--- On Thu, 4/9/09, Vitaliy <spammaksimov.org> wrote:

{Quote hidden}

> --
alan smith wrote:
> True...if the grounds are tied back, or referenced to earth ground, right?
> but switching supplies are rather virtual grounds I believe, so if you
> reference both switching supplies together, then they become the same
> reference point...rather a star grounding scheme.
>
> So if one supply..same reference...is actually a volt to maybe two volts
> different, then what...I am thinking that they still will want to equalize
> the potential between them?

I am not an expert on switching supplies, but there's got to be *some*
current flowing b/w the grounds, to equalize them, no? Maybe it is small
enough to be negligible, but wouldn't it still be there?

Vitaliy

Thats the issue...I think when they are close, physically close, so the point of load or even distribution is a very short connection (wire or trace) there is a mininal about of differential, such that any ground currents is nearly nothing.  Its when there is a large differential and the supplies (and return paths to ground) are long, then you start having problems.  As a result of this discussion, even me typing out responses, has convinced me that I have to solve this a different way.

--- On Thu, 4/9/09, Vitaliy <spammaksimov.org> wrote:

{Quote hidden}

> --
Something is getting confused in this discussion. Can you perhaps draw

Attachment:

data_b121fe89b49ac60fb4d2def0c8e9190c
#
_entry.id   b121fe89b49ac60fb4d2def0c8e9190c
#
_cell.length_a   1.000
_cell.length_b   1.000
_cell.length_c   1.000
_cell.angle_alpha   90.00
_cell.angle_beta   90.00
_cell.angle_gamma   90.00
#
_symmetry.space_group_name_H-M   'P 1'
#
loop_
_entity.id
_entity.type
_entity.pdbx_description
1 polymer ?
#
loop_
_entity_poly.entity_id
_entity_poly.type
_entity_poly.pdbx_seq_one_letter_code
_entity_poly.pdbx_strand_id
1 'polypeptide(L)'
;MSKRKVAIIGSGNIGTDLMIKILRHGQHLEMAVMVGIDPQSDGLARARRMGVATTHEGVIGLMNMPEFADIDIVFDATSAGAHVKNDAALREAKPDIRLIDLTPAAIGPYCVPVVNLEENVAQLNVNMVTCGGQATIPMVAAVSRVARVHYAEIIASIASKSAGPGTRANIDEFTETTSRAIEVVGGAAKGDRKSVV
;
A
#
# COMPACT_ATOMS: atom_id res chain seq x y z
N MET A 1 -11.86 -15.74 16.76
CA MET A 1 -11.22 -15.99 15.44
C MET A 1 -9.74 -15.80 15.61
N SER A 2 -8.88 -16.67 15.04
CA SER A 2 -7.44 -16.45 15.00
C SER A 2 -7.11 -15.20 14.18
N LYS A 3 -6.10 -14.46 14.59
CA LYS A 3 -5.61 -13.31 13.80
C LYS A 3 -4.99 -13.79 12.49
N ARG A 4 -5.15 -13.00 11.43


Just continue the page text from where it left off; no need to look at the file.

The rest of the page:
a quick schematic of what you have in mind?

Sean

On Thu, Apr 9, 2009 at 4:55 PM, alan smith <micro_eng2yahoo.com> wrote:
{Quote hidden}

>> -

yeah..give me a day and I will.  So many issues, so little time in the day (anyone else work 18 hour days as well? haha)

--- On Thu, 4/9/09, Sean Breheny <shb7cornell.edu> wrote:

{Quote hidden}

> Its when there is a large differential and the supplies (and return paths
> to ground) are long, then you start having problems

A project I spent an awful lot of time getting right has been completely
fudged up at the remote installation. The symptoms they reported to me
just didn't make sense compared with the faultless performance here

So I got *their* whole thing back yesterday. Ay caramba. Not a common
ground in sight. I measure 0.8V and 150mA between section grounds. No
wonder it trips whenever a light or a motor is turned on or something is
(dis)connected or anyone looks at it funny
alan smith wrote:
> So many issues, so little time in the day (anyone else work 18 hour days
> as well? haha)

No, not lately -- but I've done it as recently as a few weeks ago. :-)

Take it easy. As the Russian proverb has it, "work is no wolf, it won't run
off into the forest".

;-)

Vitaliy

----- Original Message -----
From: "Michael Hagen" <picdogdslextreme.com>
To: "Microcontroller discussion list - Public." <piclistmit.edu>
Sent: Thursday, April 09, 2009 10:03 AM
Subject: Re: [EE] Diode ORing supplies

{Quote hidden}

>> --
I am trying to resend this, it never made it the first times?

----- Original Message -----
From: "Michael Hagen" <picdogdslextreme.com>
To: "Microcontroller discussion list - Public." <piclistmit.edu>
Sent: Thursday, April 09, 2009 6:37 PM
Subject: Fw: [EE] Diode ORing supplies

{Quote hidden}

Michael Hagen wrote:
>I am trying to resend this, it never made it the first times?

It made it to the list every single time.

>
> {Original Message removed}